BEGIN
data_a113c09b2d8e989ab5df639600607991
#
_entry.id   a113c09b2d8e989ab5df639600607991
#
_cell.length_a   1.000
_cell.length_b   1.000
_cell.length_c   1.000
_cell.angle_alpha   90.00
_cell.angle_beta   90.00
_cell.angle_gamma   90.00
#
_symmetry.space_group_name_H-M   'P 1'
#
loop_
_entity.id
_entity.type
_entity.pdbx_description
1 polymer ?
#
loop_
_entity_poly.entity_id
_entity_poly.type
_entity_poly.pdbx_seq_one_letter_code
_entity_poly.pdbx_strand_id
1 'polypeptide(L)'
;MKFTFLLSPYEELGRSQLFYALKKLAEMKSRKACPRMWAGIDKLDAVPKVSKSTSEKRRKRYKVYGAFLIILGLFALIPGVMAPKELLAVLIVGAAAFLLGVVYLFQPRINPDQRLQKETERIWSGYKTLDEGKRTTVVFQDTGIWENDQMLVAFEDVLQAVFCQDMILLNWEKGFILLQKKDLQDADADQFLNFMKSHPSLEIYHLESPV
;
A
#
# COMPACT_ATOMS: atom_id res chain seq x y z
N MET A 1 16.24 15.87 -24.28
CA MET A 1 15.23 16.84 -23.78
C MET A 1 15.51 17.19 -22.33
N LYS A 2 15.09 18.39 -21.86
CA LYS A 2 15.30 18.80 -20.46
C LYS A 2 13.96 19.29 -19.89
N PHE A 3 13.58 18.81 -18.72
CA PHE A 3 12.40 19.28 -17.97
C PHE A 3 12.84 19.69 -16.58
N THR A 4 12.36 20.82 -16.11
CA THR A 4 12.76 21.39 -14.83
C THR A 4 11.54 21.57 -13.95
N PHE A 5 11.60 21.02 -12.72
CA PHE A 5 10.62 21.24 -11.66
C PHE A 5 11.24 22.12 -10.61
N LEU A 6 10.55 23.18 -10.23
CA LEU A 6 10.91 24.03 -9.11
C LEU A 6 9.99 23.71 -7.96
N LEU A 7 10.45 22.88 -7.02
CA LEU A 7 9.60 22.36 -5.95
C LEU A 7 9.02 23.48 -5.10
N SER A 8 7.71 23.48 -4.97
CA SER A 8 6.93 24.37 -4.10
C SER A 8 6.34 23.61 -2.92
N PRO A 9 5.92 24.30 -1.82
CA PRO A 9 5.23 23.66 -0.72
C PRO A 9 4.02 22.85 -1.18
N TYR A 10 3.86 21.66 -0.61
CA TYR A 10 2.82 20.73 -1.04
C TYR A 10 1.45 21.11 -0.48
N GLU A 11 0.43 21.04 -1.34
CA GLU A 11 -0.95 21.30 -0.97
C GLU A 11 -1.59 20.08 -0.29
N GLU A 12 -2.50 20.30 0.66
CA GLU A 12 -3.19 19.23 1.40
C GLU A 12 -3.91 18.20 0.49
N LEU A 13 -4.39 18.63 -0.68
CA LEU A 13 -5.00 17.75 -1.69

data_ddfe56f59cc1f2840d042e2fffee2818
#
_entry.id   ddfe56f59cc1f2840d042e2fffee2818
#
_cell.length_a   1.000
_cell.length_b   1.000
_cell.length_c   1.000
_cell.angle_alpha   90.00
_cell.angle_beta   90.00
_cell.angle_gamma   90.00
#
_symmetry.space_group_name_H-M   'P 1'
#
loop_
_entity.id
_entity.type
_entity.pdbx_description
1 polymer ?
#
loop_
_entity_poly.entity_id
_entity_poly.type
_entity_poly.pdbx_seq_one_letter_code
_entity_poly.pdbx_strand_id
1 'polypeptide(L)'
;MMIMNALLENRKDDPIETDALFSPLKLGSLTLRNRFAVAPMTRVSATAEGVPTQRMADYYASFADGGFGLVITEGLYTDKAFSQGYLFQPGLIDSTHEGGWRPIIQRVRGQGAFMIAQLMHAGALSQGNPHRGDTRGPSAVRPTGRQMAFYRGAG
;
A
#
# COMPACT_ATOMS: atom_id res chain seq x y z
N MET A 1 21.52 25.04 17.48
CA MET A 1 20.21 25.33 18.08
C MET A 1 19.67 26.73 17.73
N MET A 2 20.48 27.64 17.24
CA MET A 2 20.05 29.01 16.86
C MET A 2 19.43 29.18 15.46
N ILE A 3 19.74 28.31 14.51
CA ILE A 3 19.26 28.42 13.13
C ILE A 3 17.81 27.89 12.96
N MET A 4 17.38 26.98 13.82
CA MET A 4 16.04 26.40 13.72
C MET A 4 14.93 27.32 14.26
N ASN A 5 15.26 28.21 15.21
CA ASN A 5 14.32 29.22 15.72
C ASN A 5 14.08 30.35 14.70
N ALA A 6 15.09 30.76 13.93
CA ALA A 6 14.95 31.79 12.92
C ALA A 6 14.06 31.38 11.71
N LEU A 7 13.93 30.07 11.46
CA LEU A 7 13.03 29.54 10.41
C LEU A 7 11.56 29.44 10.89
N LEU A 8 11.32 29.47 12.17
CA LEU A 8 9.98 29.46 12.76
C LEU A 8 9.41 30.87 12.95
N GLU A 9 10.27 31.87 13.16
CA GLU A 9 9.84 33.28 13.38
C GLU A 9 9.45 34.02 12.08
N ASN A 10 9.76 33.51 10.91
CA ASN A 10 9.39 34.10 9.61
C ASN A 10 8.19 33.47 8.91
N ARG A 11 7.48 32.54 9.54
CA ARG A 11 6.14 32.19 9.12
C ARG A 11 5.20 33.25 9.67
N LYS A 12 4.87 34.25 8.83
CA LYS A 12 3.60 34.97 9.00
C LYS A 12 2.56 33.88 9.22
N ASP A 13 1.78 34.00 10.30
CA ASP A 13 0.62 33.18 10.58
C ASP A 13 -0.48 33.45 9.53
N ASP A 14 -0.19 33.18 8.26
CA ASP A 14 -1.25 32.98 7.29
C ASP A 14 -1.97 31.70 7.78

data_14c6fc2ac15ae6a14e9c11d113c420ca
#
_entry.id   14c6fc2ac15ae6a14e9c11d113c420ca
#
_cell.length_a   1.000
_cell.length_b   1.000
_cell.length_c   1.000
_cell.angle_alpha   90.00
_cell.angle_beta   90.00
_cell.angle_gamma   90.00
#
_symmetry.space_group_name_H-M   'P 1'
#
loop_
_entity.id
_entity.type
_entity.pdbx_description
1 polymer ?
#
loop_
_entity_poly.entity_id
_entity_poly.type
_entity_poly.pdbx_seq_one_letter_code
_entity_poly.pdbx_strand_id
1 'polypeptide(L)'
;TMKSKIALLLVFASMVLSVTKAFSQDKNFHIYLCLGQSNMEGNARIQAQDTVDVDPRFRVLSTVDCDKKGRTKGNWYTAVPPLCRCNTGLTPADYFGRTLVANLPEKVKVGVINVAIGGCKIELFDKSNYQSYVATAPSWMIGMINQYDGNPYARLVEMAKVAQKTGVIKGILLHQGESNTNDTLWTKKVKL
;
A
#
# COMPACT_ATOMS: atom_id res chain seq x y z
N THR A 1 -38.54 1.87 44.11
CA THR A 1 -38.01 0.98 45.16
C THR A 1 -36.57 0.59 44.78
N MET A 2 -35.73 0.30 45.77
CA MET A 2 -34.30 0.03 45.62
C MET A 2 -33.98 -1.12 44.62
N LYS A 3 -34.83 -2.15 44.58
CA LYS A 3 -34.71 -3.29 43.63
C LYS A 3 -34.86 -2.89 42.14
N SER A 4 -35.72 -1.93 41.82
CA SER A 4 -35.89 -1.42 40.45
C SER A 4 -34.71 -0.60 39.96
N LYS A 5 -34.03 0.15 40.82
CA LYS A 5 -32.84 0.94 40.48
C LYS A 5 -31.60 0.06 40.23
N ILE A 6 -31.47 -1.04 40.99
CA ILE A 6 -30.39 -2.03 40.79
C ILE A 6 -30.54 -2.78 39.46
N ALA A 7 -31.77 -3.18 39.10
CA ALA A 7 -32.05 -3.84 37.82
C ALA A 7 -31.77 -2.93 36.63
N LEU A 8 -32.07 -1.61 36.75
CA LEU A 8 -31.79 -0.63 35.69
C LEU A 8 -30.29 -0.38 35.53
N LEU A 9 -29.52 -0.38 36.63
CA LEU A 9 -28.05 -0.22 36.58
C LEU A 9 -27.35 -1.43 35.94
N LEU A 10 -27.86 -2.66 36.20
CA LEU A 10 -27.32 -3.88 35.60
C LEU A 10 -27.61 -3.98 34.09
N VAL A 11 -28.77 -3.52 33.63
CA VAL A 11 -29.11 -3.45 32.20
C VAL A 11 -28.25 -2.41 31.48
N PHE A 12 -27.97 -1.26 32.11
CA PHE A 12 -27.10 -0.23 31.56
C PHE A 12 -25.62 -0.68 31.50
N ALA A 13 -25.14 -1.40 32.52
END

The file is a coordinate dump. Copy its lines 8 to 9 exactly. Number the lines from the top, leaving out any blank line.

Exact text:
_cell.angle_alpha   90.00
_cell.angle_beta   90.00